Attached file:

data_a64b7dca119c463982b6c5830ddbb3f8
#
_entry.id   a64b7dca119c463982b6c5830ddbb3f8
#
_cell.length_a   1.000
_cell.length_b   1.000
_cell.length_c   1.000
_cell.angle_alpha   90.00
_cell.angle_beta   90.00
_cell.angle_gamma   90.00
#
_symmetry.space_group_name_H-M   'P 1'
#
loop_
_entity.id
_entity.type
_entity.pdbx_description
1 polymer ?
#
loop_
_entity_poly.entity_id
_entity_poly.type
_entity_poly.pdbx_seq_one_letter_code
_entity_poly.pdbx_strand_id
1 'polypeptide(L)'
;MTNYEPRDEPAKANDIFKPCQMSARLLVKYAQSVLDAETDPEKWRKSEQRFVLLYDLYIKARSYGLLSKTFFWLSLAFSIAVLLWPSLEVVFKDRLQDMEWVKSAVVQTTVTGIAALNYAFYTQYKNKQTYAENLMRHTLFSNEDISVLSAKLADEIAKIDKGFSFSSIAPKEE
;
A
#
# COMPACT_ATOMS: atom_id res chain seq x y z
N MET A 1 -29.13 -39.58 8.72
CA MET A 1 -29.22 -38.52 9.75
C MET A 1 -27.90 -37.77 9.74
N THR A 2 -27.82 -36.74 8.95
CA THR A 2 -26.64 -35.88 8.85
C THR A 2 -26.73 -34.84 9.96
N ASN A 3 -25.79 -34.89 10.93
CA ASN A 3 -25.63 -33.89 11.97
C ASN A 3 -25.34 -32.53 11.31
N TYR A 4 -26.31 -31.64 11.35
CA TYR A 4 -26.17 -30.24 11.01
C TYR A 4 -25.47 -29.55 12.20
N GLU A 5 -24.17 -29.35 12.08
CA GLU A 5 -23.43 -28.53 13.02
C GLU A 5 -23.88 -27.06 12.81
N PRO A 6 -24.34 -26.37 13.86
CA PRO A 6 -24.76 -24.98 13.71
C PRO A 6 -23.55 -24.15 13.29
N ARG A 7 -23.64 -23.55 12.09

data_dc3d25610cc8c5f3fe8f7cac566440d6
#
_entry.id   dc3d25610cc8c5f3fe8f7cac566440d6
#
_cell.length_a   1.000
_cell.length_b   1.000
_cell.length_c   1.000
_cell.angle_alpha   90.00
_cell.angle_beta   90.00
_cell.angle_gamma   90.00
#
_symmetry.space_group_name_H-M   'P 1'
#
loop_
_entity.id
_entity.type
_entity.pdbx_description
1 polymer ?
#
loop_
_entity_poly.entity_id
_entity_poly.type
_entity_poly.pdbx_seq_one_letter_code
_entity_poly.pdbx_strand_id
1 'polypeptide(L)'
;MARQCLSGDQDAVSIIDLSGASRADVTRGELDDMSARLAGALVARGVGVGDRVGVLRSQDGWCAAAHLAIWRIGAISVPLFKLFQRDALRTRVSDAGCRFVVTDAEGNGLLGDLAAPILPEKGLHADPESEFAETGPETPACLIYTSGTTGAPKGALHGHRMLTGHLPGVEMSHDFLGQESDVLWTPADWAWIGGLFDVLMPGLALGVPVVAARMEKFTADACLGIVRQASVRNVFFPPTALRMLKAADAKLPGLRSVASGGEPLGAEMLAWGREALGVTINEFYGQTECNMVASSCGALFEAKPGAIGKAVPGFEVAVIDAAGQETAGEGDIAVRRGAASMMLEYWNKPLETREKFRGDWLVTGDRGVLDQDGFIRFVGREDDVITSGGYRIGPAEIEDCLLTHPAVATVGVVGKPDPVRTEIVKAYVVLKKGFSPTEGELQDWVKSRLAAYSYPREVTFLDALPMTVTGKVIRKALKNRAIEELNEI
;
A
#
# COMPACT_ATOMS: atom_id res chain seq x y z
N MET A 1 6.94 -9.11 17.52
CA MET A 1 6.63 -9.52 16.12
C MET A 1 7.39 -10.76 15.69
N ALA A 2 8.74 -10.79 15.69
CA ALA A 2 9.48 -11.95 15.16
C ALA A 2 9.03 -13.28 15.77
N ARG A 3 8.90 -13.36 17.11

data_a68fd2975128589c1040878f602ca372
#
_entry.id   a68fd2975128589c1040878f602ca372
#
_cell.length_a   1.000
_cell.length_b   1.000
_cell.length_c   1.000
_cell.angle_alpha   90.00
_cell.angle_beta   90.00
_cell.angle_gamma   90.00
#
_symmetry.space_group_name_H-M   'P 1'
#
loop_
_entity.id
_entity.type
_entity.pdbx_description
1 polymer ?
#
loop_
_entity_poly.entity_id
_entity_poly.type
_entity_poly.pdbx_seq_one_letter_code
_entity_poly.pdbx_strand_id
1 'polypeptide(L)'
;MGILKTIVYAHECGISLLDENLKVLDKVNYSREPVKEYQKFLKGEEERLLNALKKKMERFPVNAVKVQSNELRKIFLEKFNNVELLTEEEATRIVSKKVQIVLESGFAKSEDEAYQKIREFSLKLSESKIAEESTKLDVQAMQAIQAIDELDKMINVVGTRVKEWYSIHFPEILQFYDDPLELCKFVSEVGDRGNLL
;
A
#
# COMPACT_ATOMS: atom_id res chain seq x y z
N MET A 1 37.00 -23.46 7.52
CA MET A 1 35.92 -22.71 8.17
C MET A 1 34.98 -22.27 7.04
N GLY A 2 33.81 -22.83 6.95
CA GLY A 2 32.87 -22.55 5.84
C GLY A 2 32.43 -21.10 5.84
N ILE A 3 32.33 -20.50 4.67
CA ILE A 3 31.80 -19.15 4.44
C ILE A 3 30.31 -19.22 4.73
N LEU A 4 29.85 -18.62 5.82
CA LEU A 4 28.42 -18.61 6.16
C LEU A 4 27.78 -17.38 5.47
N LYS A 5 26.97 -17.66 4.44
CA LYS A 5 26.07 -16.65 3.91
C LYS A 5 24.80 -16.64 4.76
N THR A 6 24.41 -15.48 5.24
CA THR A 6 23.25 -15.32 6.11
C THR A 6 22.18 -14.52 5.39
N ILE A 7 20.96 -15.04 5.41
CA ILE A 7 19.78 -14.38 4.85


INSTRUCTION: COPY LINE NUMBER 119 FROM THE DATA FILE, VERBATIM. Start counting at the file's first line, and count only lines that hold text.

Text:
C MET A 1 34.98 -22.27 7.04